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Rooted: 'Black hair to me is not just the look. It is an expression,' Lauren Carter explains in her hair story

WFAA's Tashara Parker sat down with Lauren Carter to discuss microaggressions as it relates to Black hair, particularly in professional settings.

WFAA's Tashara Parker recently sat down with Lauren Carter to discuss the intersections of Black hair, particularly in professional settings. 

Carter is a Learning Specialist in North Texas.  She shared her hair story with WFAA on a segment of Rooted. Below is that story. 

Lauren: I was always very aware of the role my hair played in my life. 

Tashara: What does Black hair mean to you? 

Lauren: Black hair to me is not just the look. It is an expression. It is a way of life. It is a feeling.

Your hair, especially Black hair, allows you to play around with it in so many ways. 

Tashara: Tell us about your experience when you finally decided to wear your hair in big curls. 

Lauren: I remember leaving my room— because I worked in residence life, I lived where I worked— and I remember leaving my room and stepping off the elevator, and there was a faculty member in the lobby amongst all the other students. I had worked with them before, and I remember them seeing me and the first thing out of their mouth was, “Is that all your hair?” 

It wasn't, “Hey, how are you? It's nice to see you. How are things going?” It was really just, "Is that all your hair?” 

In that moment, I had to decide how I would respond while also trying to process all of the emotions that were coming up because it wasn't just me and this individual talking, it was a crowd of students.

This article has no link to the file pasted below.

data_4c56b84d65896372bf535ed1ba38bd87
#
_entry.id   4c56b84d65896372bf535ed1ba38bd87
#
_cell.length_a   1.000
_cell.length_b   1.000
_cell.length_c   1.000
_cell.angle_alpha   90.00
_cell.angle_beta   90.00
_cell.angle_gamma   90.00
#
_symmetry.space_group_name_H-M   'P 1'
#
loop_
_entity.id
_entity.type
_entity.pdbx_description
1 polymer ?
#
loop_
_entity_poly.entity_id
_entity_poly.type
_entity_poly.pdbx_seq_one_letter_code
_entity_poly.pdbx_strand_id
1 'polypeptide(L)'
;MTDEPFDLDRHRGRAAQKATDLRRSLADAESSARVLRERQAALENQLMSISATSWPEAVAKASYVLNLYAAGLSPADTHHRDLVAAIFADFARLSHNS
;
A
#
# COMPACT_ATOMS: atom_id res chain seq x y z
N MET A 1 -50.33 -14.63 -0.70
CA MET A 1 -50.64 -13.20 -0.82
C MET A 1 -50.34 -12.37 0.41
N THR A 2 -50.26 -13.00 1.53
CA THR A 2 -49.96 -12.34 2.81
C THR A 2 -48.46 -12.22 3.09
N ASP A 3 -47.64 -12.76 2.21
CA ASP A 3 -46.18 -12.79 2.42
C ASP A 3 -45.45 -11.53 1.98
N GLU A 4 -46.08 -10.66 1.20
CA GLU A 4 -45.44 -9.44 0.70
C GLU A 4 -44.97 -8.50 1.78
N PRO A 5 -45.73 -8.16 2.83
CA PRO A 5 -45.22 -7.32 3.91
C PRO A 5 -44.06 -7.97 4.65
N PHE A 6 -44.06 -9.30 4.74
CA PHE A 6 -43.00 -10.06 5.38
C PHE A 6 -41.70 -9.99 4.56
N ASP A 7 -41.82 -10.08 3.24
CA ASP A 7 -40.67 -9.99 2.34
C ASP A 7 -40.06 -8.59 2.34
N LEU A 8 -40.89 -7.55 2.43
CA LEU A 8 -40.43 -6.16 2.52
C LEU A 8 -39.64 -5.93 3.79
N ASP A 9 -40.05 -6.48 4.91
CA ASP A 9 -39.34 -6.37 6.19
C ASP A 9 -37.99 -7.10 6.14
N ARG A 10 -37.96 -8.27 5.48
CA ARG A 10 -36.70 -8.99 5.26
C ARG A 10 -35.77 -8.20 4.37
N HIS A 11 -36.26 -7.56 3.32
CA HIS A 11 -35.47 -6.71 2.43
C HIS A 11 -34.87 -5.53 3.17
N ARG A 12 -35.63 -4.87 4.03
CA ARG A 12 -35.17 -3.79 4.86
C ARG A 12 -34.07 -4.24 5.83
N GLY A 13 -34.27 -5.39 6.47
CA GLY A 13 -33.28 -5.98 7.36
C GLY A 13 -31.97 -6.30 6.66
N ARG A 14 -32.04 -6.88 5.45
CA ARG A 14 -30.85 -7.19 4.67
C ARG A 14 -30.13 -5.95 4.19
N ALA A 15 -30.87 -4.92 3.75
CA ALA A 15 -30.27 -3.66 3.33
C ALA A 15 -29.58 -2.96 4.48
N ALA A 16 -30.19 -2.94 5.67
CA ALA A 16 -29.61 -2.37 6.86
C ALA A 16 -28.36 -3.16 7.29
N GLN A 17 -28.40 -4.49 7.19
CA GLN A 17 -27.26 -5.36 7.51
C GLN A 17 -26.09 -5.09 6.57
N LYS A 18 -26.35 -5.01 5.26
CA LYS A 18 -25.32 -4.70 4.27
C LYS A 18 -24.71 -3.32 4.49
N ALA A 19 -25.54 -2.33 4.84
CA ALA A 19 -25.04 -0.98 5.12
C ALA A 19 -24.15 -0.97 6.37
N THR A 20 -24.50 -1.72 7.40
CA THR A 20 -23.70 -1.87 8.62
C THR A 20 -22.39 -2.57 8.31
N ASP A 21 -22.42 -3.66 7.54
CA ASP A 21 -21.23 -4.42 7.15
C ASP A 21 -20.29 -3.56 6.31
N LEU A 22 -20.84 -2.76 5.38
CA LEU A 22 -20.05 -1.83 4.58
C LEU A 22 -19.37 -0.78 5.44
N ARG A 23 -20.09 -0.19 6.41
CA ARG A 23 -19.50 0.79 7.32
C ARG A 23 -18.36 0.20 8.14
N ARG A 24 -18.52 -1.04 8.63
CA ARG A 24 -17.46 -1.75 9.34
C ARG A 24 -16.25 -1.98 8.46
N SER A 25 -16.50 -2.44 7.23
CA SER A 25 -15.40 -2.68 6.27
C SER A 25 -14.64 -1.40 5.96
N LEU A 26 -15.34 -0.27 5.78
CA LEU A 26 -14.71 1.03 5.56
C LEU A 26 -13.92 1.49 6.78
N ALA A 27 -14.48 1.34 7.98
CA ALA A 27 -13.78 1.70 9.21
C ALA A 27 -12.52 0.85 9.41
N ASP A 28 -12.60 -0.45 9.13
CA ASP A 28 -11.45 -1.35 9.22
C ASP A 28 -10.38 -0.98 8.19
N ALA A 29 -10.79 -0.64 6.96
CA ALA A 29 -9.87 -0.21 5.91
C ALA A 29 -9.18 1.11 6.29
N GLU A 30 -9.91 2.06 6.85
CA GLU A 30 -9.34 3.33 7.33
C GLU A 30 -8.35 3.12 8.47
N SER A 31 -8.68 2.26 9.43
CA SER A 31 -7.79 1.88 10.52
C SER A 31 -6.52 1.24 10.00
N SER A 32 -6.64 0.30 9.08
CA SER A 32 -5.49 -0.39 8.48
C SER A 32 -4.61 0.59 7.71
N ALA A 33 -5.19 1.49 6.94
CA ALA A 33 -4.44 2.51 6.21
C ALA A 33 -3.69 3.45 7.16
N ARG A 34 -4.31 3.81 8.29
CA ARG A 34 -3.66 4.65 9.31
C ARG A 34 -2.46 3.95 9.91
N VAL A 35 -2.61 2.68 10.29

Although we work together and we were friendly, we weren't like best friendsso it wasn't like a, “Oh this is just a conversation amongst friends like this. 

It wasn't the first time somebody had asked me if how I was wearing my hair was all of my hair. 

I got that question when my hair was straight, I got that question when my hair was in big curls. 

I got that question when my hair was in braids. And so in that moment, although it was uncomfortable, it allowed me to see that no matter how well my hair was, I was going to get questions about it. 

That meant that I could either wear it how I wanted to and get those questions, or I could try to spend more time that it already took to get my hair done to figure out 'How can I wear it in a way that is going to be considered professional?' 

Tashara: I consider that a microaggression. Have you had any other experiences when microaggressions were kind of tossed your way and you had to figure out how to handle those situations? 

Lauren: Microaggressions have always been a part of my experience. I mean even to this day, something as simple as, “Is that all your hair?" or "Can I touch your hair?" 

Or, in the midst of asking me, "Can I touch your hair?” their hand is already in my hair. 

Or, if it's in a certain style, "How do you wash it? Do you use wash it?"

I don't want to speak for everyone, but I think for me because it's been a part of my experience, and it's been a part of my experience for so long, I just figured out a way to respond.

And to also make sure that I'm taking care of myself, so that when those emotions come up, I can determine very quickly if this is going to be a teachable moment or if this a "I just need to go somewhere else" and maybe we'll revisit this later when it can be a teachable moment.

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